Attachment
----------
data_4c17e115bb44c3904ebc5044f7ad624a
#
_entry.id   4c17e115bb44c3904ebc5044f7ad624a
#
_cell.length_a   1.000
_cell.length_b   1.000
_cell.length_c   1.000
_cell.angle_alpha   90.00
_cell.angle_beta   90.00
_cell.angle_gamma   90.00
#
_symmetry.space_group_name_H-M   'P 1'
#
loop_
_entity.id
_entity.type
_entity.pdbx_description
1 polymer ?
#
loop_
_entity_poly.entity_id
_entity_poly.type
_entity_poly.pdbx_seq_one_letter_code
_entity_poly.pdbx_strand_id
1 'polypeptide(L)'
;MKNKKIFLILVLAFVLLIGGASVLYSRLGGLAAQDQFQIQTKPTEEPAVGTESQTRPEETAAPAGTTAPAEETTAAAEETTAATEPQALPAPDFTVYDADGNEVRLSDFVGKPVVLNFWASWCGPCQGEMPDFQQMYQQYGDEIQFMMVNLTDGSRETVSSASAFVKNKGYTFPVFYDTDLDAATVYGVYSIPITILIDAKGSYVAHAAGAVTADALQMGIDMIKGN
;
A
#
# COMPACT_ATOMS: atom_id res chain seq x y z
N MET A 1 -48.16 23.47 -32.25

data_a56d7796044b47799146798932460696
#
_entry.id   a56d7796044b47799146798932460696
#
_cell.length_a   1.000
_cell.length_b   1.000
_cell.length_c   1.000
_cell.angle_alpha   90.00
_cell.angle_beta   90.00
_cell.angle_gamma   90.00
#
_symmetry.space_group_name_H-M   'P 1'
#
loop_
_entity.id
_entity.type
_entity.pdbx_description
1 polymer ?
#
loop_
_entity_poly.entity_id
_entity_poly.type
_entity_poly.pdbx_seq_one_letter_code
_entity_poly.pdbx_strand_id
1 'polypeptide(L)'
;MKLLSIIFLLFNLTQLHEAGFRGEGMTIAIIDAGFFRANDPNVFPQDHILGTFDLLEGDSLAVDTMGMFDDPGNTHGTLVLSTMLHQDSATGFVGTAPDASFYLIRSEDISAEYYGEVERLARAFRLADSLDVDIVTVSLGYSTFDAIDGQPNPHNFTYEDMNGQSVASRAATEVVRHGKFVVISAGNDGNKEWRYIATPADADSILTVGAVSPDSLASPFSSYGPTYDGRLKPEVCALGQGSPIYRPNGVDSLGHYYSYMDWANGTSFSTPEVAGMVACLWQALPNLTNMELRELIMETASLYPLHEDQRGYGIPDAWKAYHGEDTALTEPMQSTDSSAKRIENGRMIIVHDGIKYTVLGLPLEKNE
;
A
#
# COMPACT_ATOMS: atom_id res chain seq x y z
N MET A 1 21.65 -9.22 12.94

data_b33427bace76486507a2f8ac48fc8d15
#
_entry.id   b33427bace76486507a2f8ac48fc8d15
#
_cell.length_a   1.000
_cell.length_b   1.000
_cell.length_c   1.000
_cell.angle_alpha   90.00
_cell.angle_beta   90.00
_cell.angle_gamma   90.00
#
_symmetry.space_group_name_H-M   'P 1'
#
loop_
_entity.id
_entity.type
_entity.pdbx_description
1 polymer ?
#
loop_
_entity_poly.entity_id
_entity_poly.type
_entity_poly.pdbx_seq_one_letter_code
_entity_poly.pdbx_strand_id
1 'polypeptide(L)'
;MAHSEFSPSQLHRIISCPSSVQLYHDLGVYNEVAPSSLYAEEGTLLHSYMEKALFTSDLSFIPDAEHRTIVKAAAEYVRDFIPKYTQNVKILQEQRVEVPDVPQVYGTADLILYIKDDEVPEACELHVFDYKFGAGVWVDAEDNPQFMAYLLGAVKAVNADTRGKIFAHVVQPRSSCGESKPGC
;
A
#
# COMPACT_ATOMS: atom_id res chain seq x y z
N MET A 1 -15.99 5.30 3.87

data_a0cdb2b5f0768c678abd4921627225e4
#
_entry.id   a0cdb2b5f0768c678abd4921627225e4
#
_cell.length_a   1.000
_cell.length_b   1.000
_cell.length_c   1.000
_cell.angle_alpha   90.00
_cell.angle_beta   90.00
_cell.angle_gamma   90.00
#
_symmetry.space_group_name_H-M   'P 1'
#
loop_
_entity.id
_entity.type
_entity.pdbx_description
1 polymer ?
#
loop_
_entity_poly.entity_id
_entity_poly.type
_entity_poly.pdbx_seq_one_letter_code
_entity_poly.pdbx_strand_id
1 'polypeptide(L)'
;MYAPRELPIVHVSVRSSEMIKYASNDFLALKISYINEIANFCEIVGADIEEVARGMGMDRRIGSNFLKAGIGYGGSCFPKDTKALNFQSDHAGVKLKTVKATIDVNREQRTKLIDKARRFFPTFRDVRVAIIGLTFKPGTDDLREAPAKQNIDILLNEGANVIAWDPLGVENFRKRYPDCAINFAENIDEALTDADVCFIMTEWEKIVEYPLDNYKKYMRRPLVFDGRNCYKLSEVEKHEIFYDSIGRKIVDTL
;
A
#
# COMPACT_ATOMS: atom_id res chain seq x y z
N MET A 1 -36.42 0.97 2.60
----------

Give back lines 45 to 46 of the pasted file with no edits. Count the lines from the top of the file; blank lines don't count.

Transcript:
loop_
_entity.id